The trivium: The Heart of a Classical Education
Redeemer Christian School bases its educational approach upon the classical teaching model known as the trivium, which divides the educational life of a student into three stages. Each stage emphasizes the student’s natural capacity for certain types of learning:
The Grammar stage, ages 5 to 10, emphasizes the chronological learning and memorization of essential facts, such as dates, timelines, places and Bible verses in song and chant, hands-on projects, drama and the like. Grammar stage children genuinely find joy in discovering, reciting, and demonstrating what they have learned. Academic skills of reading, composition, mathematics, and vocabulary of subjects are developed in this stage.
The Logic stage, ages 11 to 14, follows a foundation of the grammar stage and includes the study of ordered relationships between subjects, sound reasoning and thinking, mechanics and patterns of language and the framework of subjects. During the logic stage, students study formal logic, Latin, lab sciences, elements of grammar and composition, research skills, and Bible study methods.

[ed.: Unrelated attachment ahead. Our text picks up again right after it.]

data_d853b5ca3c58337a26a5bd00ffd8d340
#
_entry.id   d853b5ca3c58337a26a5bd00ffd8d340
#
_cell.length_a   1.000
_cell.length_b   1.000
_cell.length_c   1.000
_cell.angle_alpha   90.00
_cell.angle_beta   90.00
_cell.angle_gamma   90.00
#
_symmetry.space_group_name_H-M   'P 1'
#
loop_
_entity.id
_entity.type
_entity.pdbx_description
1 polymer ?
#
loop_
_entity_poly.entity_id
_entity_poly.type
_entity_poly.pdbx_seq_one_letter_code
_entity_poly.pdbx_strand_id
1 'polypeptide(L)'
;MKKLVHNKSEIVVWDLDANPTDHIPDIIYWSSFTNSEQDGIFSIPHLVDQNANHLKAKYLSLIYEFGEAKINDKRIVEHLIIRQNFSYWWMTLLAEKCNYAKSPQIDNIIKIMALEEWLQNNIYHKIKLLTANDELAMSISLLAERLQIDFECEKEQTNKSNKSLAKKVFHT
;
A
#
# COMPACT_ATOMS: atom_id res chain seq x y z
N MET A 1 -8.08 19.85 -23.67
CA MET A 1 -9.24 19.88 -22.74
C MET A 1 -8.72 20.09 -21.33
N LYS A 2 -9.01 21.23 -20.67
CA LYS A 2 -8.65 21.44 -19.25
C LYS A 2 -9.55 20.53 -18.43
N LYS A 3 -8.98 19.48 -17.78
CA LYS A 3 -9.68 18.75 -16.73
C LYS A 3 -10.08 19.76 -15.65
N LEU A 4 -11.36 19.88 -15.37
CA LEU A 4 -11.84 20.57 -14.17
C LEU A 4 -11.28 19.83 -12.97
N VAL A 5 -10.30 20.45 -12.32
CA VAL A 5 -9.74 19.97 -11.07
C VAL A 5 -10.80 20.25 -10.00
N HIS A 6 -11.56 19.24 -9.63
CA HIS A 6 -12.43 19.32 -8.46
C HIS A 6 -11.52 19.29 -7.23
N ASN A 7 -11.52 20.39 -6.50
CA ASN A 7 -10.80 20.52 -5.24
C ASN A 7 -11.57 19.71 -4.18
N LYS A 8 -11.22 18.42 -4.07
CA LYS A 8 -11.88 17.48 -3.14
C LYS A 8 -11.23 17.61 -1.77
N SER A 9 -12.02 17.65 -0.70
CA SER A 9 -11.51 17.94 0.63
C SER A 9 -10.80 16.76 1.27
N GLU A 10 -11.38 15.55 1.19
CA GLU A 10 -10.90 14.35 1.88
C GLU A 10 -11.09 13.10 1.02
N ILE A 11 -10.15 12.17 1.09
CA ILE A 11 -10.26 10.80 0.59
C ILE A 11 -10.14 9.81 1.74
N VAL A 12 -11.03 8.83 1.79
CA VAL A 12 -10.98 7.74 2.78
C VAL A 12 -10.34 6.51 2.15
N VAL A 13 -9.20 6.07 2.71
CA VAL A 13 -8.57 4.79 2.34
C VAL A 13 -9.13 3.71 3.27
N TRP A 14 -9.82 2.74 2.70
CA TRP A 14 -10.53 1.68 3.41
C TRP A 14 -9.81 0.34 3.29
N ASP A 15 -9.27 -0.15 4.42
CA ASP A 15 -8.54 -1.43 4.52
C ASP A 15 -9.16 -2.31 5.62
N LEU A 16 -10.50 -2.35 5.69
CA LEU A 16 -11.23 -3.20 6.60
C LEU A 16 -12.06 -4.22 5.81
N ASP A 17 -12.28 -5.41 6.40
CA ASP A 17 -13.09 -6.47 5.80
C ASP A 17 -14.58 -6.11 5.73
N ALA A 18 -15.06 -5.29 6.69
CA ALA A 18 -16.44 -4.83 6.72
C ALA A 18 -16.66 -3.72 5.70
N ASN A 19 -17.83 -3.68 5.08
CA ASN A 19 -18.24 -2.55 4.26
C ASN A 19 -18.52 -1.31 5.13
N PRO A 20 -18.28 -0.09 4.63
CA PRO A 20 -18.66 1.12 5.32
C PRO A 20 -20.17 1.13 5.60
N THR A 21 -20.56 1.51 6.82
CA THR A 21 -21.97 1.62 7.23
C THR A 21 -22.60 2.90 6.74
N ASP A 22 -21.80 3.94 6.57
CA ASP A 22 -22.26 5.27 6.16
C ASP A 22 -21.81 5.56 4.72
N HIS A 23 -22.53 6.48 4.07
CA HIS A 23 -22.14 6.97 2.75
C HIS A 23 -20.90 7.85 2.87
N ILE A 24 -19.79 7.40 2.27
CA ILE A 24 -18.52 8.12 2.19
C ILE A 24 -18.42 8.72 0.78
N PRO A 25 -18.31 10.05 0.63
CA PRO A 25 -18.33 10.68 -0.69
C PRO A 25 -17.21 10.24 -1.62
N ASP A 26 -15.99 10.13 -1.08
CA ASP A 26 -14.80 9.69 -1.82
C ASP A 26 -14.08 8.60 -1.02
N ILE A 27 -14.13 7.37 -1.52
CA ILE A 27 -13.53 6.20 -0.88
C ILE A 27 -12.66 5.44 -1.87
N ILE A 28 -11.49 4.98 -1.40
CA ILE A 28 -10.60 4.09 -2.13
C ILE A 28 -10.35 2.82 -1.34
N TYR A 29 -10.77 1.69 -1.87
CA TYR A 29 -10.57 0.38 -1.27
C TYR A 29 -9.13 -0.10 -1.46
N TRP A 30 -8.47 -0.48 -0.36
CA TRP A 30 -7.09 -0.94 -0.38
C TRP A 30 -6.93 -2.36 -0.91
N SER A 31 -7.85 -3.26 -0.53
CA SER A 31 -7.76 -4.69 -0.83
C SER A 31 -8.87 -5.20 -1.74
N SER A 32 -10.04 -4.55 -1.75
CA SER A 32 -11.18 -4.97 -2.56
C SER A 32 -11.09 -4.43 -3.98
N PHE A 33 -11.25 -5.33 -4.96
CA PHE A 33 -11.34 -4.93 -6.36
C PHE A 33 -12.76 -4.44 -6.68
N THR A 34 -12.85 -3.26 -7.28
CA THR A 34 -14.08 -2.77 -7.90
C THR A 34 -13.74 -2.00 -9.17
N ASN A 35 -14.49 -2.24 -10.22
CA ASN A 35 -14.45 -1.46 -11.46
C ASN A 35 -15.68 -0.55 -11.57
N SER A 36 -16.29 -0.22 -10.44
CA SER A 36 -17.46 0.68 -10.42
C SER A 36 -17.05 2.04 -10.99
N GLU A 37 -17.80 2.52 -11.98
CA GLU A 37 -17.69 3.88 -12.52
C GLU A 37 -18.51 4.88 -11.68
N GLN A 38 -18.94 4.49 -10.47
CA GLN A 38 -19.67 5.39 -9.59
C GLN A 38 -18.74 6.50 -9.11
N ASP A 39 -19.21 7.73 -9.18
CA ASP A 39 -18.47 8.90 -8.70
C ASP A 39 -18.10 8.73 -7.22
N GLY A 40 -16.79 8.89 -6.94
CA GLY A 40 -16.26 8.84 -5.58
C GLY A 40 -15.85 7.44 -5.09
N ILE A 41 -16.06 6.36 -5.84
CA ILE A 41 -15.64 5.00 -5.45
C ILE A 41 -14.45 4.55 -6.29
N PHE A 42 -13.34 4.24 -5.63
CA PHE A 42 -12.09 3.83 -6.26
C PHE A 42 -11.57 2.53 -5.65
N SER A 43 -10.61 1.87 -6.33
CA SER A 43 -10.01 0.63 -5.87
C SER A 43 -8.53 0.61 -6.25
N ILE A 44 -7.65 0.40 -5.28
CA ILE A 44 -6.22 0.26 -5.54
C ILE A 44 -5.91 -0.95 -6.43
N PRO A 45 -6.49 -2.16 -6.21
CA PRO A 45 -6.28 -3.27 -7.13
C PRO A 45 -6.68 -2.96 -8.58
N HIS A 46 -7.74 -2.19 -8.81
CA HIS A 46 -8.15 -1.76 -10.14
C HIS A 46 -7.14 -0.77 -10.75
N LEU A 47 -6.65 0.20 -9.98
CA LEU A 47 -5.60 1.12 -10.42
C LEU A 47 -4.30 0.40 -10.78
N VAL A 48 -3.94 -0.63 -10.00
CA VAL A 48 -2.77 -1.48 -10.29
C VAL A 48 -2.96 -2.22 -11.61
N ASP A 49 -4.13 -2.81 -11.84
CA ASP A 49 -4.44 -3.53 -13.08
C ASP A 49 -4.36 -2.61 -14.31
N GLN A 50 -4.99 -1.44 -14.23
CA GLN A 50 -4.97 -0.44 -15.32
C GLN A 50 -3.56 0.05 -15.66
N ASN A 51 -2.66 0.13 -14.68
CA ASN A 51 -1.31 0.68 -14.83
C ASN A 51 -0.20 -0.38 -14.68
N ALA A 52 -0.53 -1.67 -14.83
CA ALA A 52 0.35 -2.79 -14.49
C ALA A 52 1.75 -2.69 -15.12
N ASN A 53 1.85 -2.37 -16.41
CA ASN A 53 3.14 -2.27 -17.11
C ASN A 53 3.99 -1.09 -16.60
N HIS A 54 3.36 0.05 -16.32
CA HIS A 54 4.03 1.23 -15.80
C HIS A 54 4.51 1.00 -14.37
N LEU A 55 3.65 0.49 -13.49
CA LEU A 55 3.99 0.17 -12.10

Finally, the Rhetoric stage, ages 15 to 18, refines the students’ skills of using and articulating knowledge, logically, clearly and persuasively. The student continues his chronological studies of literature, Christian apologetics, history, mathematics, and science, and adds to them the study of philosophy, theology, and classical rhetoric. The capstone of their study is a written senior thesis that is orally defended.
For all three stages, classical works are taught classically. That is, teaching methods complement the child’s natural way of learning. A classical education is a ‘Great Books’ education and utilizes classical literature in all three stages. Children read the rich stories, and study the characters, vocabulary, worldview and multi-faceted aspects that classical literature offers.
The Fine Arts (music, art, drama) and Physical Education at RCS are academic courses and are considered to be an integral part of a classical education. Using the classical model of education, students learn how to think thoroughly, Biblically, and maturely, to the end that they may live their lives in service to God and their neighbors.